Today, launched a new and truly free online tool called Credit Report Card, which gives you an easy-to-understand snapshot of your credit report, along with estimated scores from the different reporting agencies. It clearly shows you how your credit score was calculated, along with suggested steps for taking action in each of the five main areas that make up your credit ratings. It does a great job of clearing up the mystery of credit scores and has made me more conscious of how my financial behavior and decisions affect my credit score.

Side note: This kind of transparency is terrific — I hate it when giant institutions have information about me that I don’t have ready access to. That’s why I ran a how-to article on making a magnetic card stripe reader in Make magazine, which I edit. People should be allowed to see what kind of information is being stored on their own credit cards!

Above is a screenshot of what’s Credit Report Card looks like. It’s my own credit report card. (I’m only showing the top part of the report card, as I don’t want to share my personal data) As you can see, I have excellent credit :), but I’ve made too many “Inquiries” in the past year, which has knocked my overall rating down a bit.

Interestingly, the day after I generated my Credit Report Card, I went to Macy’s to buy a gift for my wife. The sales clerk wanted me to apply for a Macy’s credit card, promising all sorts of discounts on this and future purchases. If I hadn’t used Credit Report Card, I might have taken her up on the offer, which might have damaged my credit rating. So this tool has come in handy already.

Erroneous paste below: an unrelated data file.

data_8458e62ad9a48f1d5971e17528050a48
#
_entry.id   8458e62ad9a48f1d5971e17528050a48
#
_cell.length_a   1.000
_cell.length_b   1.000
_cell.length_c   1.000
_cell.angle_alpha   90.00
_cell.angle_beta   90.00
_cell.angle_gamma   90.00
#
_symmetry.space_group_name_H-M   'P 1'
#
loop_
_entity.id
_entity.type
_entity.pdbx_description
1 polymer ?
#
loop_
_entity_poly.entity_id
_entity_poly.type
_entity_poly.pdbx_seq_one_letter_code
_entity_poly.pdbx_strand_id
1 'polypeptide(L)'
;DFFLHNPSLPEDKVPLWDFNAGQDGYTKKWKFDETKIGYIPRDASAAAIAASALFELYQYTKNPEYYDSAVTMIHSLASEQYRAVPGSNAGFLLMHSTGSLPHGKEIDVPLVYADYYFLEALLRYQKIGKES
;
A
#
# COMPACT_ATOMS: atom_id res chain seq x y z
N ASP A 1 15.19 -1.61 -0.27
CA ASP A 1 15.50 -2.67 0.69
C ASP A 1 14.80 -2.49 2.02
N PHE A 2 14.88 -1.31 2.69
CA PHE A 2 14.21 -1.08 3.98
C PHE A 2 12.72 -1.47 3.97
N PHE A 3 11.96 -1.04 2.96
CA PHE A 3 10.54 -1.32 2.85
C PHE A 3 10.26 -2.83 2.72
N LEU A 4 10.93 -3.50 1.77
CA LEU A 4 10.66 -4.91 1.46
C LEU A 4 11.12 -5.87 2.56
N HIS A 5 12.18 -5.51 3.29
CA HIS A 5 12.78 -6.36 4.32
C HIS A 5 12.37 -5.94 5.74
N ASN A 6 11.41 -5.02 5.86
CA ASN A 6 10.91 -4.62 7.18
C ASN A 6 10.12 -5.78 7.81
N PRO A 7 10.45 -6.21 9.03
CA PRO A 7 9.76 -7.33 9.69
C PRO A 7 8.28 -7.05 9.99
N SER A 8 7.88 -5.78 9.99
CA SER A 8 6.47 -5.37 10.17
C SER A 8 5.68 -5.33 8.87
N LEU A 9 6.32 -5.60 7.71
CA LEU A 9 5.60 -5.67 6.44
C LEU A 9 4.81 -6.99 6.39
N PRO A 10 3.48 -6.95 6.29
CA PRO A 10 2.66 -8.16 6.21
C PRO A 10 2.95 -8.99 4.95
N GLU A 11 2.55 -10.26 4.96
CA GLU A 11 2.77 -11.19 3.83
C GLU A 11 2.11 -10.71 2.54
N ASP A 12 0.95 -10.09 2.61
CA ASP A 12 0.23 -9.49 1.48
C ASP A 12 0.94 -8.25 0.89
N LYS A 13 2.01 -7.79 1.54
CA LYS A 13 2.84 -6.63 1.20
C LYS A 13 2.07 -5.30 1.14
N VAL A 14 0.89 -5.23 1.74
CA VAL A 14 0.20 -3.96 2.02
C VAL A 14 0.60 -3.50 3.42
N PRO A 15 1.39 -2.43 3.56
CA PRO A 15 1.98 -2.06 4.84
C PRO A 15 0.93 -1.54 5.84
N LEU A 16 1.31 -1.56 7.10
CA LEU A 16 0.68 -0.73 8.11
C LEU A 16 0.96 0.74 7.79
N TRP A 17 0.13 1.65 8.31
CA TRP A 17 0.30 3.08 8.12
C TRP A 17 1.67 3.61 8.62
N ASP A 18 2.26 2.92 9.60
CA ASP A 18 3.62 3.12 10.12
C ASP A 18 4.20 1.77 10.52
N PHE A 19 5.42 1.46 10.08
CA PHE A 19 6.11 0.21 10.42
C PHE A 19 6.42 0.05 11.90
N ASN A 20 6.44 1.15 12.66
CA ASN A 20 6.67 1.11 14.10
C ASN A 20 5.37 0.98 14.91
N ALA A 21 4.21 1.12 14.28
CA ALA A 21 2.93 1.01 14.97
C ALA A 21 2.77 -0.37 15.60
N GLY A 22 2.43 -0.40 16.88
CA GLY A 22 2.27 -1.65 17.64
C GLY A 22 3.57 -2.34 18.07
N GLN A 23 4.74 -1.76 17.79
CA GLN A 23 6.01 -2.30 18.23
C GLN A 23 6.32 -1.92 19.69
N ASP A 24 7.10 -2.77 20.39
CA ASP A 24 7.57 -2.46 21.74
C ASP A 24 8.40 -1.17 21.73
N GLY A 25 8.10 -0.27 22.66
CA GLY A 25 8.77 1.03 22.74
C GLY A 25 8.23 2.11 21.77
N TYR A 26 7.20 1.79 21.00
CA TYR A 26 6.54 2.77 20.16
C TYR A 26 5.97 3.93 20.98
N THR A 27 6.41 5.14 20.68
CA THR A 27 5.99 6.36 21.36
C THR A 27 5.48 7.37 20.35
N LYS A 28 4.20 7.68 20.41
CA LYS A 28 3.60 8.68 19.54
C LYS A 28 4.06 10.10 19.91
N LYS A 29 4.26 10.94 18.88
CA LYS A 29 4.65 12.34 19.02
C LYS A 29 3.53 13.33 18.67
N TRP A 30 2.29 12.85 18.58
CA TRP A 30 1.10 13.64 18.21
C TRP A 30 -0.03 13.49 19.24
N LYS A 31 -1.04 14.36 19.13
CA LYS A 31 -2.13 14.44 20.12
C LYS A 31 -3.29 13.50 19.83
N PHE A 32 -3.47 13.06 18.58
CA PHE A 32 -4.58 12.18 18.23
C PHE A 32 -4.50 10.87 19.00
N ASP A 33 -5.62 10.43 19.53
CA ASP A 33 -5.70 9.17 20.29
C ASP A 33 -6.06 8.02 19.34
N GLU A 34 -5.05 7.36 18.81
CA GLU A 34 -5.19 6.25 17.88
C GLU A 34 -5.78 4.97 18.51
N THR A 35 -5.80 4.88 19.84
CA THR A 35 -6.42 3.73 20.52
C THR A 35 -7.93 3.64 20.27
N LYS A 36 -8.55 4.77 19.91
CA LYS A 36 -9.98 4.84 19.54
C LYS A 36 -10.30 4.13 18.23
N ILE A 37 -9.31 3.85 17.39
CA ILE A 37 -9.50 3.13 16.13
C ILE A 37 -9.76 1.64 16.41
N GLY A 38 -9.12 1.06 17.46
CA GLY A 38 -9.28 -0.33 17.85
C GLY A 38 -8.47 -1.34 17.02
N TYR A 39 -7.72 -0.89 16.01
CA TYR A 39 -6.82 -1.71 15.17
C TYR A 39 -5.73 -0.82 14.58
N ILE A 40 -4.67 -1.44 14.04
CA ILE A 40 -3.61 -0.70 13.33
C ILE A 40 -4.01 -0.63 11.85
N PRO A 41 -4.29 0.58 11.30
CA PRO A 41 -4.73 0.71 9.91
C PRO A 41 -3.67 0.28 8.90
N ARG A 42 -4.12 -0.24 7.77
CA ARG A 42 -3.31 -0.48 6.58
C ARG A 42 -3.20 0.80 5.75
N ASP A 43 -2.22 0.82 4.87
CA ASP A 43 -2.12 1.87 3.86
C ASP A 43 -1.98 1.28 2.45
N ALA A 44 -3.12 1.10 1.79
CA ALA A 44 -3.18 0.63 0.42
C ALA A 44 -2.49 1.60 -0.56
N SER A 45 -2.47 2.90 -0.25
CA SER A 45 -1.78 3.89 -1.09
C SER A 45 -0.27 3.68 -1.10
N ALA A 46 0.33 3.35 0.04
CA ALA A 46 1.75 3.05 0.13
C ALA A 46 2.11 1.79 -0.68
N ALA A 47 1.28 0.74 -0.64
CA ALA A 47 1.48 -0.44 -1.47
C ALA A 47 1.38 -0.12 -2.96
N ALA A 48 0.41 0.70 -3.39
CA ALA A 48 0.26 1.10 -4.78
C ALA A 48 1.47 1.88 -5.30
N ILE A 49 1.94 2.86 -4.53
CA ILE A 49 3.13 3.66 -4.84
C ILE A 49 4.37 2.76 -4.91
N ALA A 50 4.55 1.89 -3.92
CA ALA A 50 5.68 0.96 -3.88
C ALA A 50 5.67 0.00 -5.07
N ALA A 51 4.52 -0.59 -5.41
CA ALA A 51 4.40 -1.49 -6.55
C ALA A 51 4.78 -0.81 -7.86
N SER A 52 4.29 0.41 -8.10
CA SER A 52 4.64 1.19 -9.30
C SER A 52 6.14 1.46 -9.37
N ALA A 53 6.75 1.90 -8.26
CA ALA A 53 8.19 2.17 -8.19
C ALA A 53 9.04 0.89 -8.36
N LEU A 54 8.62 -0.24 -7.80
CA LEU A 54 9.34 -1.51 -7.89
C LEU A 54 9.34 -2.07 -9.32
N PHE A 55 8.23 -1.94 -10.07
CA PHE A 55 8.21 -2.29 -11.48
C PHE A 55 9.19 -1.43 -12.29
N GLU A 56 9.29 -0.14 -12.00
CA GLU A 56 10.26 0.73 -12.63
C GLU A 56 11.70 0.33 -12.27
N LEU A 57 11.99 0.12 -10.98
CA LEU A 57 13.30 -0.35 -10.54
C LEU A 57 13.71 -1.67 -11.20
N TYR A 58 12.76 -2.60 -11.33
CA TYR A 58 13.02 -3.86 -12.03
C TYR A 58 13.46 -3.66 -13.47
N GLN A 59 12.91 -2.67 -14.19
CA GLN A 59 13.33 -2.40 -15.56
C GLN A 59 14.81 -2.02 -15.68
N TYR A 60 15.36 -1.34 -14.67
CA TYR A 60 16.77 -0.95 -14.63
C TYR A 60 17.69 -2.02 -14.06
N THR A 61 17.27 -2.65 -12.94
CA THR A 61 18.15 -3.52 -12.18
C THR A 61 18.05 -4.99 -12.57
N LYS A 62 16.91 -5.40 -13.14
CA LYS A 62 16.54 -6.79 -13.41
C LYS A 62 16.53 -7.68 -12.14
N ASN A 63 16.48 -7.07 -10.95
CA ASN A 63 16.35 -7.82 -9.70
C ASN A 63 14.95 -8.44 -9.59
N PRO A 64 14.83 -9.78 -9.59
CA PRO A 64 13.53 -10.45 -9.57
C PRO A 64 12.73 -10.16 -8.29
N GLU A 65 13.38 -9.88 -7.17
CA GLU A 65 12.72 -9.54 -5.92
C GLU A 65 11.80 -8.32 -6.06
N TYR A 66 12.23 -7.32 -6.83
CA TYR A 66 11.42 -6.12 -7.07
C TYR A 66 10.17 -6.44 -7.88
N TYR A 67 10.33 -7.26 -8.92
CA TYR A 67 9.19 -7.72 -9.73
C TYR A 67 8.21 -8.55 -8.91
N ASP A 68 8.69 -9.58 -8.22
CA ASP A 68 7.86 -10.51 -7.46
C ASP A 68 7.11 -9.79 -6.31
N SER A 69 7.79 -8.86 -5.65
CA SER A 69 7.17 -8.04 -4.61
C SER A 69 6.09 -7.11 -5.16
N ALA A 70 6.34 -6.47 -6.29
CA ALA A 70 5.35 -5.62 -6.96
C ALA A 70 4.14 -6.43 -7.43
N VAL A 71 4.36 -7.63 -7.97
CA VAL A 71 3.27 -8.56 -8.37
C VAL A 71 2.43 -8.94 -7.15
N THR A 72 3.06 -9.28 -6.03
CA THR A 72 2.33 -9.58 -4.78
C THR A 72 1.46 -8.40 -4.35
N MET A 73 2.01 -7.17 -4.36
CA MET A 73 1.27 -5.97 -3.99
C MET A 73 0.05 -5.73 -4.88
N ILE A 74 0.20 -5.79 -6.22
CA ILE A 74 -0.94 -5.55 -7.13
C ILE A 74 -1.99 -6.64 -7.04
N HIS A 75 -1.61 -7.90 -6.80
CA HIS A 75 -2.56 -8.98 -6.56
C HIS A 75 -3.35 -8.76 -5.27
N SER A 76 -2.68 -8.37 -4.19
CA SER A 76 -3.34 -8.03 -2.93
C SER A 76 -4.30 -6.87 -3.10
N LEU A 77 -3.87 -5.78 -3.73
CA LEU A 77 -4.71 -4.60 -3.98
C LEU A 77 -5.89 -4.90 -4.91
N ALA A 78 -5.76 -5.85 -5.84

The FAQ for Credit Report Card (linked from the front page) will answer the most obvious questions (executive summary = it’s free; using it won’t affect your credit score; you can request a new report card every 30 days; there are no strings attached; and the data you provide to generate your report will not be used for any other purpose).

Give Credit Report Card a try, and let me know what you think of it!

by: Mark Frauenfelder – Editor-in-chief of MAKE magazine and the founder of the popular Boing Boing weblog, Mark was an editor at Wired from 1993-1998 and is the founding editor of Wired Online.

Foreclosure will be increasing! Period!

A couple of weeks ago, while speaking at one my workshops. I said that in my opinion I believe foreclosures/short sales will be increasing dramatically in next couple years!

He actually shouted out, “I’m Crazy!” I was kinda taken by surprised, but then I explained my reasoning. When I was done he believed me…

Well I just found video by Glenn Beck I believe, he say’s exactly what I been saying for last year!


Carlos Samaniego

P.S. If you interested in coming to our next foreclosure workshop learning how to buy these properties click the link above that say’s foreclosure workshop.

Fight in Congress Looms on Tax Break for Home Buyers

Call your congressman today and let's help push this program to be extended to next summer! This is helping our economy, getting new homeowners into house saving people from foreclosure, and providing a living for entire industry.

If you want to learn more about this tax credit and how to buy foreclosure at our workshop, go to:
Please put me on your VIP Forclosure Notification List Click Here

Your friend,
Carlos Samaniego, CMPS

Fight in Congress Looms on Tax Break for Home Buyers